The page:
A nonprofit group that provides after-school help and other services to low-income families from two units at Bluffton House Apartments said in a letter Thursday it won't leave until its lease expires in November.
Neighborhood Outreach Connection officials were told in May they would have to leave one of the apartments at the end of August and the second by the end of November.
Aspen Square Management, which purchased the complex in December, said it could no longer afford to provide the apartments rent-free.
In his letter to the owners, Connection founder Narendra Sharma said the group has "exhausted other options for space without finding a satisfactory solution" and will not vacate either apartment until its lease is up.
Sharma said the group is willing to rent one of the units for $1,000 a month if it can use a second one nearby without charge. He cited "the significant benefit that NOC brings to the Bluffton House community and the owners of the property."
He said the rent could be covered by grants and donations the group has received from the Community Foundation of the Lowcountry, the Coastal Community Foundation of S.C., individuals and its board of directors.
Gwendolyn Marrero, assistant manager at Bluffton House, said Friday that corporate officials have instructed her not to respond to questions about the nonprofit group.
Attempts Friday to reach Aspen Square Management officials were unsuccessful. The company has a western Massachusetts address and area code.
EARLIER OFFER REJECTED
S.C. State Housing Finance and Development Authority rules do not allow those who operate low-income housing units such as Bluffton House Apartments to accept rent from nonprofit groups.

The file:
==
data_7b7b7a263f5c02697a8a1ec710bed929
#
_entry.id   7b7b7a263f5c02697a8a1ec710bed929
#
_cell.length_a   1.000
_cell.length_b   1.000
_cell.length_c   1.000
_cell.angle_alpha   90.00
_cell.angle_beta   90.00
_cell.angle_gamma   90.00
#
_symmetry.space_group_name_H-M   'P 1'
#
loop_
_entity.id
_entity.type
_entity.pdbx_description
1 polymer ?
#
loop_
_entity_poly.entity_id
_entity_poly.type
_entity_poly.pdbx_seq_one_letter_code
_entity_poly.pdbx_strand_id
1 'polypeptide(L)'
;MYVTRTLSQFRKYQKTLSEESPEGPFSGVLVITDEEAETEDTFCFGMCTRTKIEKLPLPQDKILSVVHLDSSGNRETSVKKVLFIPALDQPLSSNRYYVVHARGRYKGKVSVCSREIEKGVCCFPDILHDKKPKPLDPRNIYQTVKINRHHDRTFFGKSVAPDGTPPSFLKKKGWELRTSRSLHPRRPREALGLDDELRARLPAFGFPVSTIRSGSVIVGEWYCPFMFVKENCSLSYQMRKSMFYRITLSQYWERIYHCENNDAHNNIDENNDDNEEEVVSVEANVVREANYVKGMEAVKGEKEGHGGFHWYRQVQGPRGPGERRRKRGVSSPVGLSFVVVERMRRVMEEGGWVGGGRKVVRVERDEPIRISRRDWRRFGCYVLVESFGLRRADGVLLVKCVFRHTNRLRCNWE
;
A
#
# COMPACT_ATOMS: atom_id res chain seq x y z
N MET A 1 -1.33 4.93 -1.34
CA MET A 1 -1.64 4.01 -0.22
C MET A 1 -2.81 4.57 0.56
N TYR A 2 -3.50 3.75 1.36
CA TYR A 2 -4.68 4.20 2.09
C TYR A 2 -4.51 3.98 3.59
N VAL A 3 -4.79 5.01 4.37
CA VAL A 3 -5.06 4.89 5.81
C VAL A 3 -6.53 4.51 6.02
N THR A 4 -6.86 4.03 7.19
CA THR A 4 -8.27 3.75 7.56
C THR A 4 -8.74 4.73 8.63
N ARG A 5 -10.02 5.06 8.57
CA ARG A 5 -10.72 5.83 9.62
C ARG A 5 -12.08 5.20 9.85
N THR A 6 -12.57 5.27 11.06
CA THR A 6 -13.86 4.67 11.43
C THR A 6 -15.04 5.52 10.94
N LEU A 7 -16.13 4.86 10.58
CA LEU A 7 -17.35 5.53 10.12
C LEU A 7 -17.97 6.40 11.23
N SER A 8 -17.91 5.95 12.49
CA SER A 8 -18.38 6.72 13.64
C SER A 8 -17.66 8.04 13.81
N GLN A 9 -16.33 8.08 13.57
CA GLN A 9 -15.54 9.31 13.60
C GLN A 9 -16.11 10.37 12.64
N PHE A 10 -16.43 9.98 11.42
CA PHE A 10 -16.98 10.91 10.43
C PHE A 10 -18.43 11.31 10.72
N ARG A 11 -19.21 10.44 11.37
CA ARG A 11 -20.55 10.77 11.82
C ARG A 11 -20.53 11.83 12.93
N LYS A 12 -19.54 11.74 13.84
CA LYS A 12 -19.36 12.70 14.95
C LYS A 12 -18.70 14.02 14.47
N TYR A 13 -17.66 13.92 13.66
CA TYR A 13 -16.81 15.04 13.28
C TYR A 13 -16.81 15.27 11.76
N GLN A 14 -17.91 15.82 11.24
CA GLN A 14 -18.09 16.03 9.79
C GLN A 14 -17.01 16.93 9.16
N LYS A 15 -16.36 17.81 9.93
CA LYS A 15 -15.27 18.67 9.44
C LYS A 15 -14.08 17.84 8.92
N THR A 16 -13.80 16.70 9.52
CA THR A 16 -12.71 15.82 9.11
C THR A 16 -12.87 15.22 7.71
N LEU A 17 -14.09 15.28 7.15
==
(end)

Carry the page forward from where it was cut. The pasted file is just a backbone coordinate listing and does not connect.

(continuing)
The group has been occupying the units rent-free because the authority deems it a "supportive-services unit."
Sharma suggested that the Neighborhood Outreach Connection move into one of the 13 apartments at Bluffton House that are not set aside for low-income residents.
In a letter dated Aug. 7, Christey Simkins, district manager of Aspen Square, offered to allow the group to rent as many as two of those apartments for $1,000 a month each. The nonprofit group would also have to pay up to $500 per apartment for moving costs and pay to refurbish the new units, Simkins' letter said. Neighborhood Outreach Connection had two days to respond, the letter said.
"While the owners certainly appreciate the value of your work and charity, they are unable to extend the $12,000 contribution that you have asked for due to the financial needs of the property and company," the letter said.
Sharma turned down the offer in a letter dated that same day.
He said the moving and refurbishing fees were a "proposal ... so far outside standard rental practice that NOC really cannot take it seriously."
He said the stability and community the nonprofit provides is "a very clear financial and economic gain" for the owners that is worth more than the $12,000 they would be lose annually. That loss could be reduced further by counting it as a tax write-off, Sharma said.
The center opened in Bluffton three years ago. It has a similar center at The Oaks on Hilton Head.
The group's anti-poverty program brings support directly into the low-income neighborhood and focuses on education, health and developing business skills.
In three years, the group has provided more than 500 health screenings for hypertension, diabetes, breast cancer, prostate cancer and HIV at the Bluffton center, Sharma said. It also offers after-school and summer-school programs for at-risk youth; workshops on dental hygiene, nutrition, banking and entrepreneurial skills; and English training for adults.
Sharma said the group is collecting signatures from residents who want Neighborhood Outreach Connection to stay. By Friday, the group had signatures from about 130 residents of the 280 apartments in the complex, he said.
Sharma said he is "hopeful" a compromise will be reached.
Follow reporter Brian Heffernan at twitter.com/IPBG_Brian.